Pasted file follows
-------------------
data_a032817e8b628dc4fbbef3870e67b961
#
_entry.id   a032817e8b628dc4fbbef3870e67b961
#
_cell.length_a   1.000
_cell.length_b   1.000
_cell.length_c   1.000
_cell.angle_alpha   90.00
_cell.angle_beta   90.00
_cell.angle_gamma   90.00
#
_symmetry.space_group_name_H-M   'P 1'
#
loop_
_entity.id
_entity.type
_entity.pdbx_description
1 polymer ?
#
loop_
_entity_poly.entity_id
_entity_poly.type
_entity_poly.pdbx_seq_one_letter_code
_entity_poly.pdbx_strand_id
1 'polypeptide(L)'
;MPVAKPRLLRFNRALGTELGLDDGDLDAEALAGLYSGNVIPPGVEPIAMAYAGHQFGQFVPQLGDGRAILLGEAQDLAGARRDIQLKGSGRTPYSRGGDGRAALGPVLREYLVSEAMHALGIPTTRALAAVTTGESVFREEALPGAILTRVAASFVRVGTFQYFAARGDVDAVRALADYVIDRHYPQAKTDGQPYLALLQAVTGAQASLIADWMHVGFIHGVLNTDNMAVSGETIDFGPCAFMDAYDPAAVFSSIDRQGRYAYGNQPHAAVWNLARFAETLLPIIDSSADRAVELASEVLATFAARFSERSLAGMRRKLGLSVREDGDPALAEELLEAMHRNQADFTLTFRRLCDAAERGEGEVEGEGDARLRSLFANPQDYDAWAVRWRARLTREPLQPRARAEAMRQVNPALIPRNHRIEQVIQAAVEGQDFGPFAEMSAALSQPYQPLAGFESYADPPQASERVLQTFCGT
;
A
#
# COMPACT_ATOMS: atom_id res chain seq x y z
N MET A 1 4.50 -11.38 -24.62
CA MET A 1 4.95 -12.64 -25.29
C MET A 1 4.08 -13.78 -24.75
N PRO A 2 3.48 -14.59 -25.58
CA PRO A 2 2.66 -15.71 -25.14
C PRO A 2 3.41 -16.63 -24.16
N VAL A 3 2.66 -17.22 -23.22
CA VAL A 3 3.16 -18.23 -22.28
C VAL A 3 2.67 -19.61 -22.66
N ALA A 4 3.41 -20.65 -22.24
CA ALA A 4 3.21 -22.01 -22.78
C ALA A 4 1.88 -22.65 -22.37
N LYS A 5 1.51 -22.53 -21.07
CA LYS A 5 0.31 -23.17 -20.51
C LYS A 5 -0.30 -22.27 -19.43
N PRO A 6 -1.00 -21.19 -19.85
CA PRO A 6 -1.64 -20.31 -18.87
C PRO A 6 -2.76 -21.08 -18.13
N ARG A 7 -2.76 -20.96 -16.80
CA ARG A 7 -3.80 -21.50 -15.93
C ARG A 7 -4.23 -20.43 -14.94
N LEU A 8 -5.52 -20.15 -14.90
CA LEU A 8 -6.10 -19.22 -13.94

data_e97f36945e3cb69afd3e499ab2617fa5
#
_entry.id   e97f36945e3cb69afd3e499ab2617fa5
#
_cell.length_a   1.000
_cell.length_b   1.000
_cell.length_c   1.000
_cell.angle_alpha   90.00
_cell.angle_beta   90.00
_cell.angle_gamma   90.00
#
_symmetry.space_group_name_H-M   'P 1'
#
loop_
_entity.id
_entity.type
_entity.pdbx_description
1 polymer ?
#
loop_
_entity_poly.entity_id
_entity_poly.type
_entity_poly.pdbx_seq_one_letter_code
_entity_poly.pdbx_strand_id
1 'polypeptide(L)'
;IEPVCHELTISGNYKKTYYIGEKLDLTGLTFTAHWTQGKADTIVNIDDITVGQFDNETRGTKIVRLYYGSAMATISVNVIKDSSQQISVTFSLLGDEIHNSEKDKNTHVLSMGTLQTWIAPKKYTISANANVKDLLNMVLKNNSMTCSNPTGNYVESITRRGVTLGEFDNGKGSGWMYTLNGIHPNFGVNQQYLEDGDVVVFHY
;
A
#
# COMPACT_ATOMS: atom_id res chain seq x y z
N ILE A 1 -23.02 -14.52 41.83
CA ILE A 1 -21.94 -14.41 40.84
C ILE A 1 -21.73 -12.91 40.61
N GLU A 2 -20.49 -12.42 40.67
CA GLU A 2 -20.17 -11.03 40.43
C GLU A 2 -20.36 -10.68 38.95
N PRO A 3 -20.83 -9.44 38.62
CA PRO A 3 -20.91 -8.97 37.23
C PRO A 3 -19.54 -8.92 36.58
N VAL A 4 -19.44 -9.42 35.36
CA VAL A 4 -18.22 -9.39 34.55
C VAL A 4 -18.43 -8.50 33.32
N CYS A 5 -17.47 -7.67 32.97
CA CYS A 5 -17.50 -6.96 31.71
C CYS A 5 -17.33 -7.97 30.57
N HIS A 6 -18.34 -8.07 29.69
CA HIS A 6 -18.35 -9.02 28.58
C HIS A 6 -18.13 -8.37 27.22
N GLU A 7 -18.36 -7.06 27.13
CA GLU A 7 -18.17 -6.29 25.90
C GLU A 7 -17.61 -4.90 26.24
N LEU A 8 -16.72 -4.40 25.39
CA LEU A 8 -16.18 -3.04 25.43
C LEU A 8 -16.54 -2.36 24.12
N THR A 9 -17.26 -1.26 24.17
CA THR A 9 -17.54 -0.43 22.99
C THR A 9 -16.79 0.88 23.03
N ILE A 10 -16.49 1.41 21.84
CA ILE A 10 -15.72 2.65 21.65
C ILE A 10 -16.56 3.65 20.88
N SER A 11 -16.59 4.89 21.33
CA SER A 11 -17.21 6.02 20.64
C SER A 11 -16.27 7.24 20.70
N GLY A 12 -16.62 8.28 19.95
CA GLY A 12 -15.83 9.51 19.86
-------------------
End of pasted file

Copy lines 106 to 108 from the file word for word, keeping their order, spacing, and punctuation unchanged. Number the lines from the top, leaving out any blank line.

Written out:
CA LEU A 8 -16.18 -3.04 25.43
C LEU A 8 -16.54 -2.36 24.12
N THR A 9 -17.26 -1.26 24.17